Fitness: why you should stay strong and balanced
Many of us realise the importance of doing 150 minutes of moderate-intensity activity every week to stay fit and healthy. But a recent evidence review confirms the UK’s Chief Medical Officers’ advice that adults should also make sure they do strengthening and balance activities twice a week.
The review, which was commissioned by Public Health England (PHE) and the Centre for Ageing Better, found that muscle and bone strengthening and balance activities have great health benefits for all adults, including those aged 65 and older.
For older adults, strengthening and balance exercises may help prevent falls. That’s because poor muscle strength increases the risk of a fall by 76 per cent, says PHE. And if you’ve already had one fall, you’re three times more likely to fall again.
But it’s not all about fall prevention, says PHE. Keeping your muscles strong and improving your balance also help boost your mood, sleeping patterns and energy levels.
“Alongside aerobic exercise such as brisk walking, all adults should be aiming to do strengthening and balancing activities twice per week,” says Dr Alison Tedstone, Head of Diet, Obesity and Physical Activity at PHE.
“On average we’re all living longer and this mixture of physical activities will help us stay well in our youth and remain independent as we age.”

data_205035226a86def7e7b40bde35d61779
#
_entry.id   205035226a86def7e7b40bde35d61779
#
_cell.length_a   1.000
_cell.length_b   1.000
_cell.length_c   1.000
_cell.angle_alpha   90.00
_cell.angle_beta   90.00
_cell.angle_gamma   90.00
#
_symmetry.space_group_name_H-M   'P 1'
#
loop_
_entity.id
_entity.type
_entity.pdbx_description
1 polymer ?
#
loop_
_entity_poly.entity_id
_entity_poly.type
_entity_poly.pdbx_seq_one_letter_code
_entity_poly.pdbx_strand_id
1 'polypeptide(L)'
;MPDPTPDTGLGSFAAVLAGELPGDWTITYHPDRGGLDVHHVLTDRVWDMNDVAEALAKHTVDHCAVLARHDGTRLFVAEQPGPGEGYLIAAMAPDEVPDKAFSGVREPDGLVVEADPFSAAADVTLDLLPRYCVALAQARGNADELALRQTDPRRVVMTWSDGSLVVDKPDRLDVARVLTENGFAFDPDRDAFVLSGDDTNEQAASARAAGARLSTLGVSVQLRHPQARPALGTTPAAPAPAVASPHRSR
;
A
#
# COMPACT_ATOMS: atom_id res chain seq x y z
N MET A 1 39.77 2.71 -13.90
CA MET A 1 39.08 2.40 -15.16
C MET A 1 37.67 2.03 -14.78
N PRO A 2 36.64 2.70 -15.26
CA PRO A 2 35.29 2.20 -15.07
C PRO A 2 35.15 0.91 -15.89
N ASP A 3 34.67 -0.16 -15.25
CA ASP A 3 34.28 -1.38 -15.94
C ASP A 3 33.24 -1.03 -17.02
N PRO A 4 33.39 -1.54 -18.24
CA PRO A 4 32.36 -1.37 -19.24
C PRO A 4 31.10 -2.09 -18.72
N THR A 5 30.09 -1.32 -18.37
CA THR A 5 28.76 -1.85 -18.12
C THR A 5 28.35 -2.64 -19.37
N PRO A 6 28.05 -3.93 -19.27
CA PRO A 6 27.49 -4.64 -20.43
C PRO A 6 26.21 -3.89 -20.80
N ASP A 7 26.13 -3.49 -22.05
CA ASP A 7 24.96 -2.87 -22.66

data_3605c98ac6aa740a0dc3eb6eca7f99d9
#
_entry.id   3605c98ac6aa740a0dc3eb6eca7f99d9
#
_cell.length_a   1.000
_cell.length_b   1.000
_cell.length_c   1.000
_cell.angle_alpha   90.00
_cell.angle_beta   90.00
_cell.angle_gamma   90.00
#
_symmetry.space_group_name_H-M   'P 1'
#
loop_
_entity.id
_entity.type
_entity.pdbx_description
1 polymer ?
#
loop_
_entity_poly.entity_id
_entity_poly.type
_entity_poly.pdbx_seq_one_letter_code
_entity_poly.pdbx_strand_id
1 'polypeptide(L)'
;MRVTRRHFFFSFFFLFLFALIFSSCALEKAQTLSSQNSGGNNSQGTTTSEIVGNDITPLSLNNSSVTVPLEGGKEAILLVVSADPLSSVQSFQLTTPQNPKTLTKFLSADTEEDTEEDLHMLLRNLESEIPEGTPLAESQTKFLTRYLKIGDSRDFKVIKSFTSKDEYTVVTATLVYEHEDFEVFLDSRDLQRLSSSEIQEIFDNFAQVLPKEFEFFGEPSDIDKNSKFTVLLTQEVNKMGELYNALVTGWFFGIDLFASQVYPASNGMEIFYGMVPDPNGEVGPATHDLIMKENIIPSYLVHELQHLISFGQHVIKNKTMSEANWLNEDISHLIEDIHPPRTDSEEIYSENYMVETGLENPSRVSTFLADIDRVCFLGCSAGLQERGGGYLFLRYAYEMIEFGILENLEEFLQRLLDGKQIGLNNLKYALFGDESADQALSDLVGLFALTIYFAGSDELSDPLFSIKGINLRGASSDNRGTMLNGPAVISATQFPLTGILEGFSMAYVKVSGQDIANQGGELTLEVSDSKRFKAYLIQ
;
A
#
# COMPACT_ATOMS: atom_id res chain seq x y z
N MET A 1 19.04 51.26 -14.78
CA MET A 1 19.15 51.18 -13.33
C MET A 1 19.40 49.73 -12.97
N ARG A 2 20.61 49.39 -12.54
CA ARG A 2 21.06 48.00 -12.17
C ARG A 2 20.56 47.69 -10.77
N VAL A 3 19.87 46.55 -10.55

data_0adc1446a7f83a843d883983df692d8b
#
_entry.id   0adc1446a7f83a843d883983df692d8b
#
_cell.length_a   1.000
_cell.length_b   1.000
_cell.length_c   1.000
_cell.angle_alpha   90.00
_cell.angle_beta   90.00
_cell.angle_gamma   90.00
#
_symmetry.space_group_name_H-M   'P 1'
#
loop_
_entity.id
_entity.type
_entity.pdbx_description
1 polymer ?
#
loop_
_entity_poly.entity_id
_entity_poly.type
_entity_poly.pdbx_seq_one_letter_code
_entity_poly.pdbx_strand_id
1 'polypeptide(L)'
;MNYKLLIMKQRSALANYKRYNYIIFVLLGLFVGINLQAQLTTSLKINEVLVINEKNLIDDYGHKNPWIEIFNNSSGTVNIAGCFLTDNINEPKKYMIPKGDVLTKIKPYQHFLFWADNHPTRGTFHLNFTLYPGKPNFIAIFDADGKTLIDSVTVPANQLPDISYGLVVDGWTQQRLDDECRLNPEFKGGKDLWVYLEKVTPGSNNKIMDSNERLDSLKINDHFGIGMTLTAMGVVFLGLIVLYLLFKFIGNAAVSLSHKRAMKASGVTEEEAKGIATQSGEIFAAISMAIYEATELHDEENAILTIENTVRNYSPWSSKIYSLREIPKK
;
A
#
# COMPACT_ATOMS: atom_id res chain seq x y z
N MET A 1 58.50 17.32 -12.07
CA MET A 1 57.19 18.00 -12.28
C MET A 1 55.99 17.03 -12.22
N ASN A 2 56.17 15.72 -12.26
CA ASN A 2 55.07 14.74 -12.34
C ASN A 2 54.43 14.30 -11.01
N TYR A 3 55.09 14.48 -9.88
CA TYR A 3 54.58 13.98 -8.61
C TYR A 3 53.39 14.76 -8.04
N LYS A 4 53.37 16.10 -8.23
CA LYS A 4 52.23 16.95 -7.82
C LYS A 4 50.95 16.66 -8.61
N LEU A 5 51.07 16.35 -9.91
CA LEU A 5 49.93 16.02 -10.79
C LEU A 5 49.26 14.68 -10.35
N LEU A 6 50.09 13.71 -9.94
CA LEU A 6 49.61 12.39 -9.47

What should you do?
So what types of exercise could you do to strengthen your muscles and bones? The following are a few examples:
- Ball games
- Racket sports
- Nordic walking
- Resistance training (exercises that use your body as resistance or training with weights)
To improve your balance you could start learning t’ai chi, ballet or yoga, or try some of the simple balance exercises provided by NHS Choices. Here’s one you can try right now:
- Stand with your feet together, knees slightly bent.
- Cross your right foot over your left.
- Bring your left foot to join your right.
- Try five cross steps on each side. The smaller the step, the more you work on your balance. However if you need to, put your fingers against a wall for stability.
Meanwhile if you’re at risk of having a fall, PHE experts also recommend supervised structured exercise at a pace that suits you to help maintain your independence and support healthy ageing (speak to your GP for more information).
If you need tips on ways of achieving your 150 minutes of physical activity a week, or more advice on strengthening and balance exercises, speak to your local Careway pharmacist.
Find your nearest Careway pharmacy by using our Pharmacy Finder.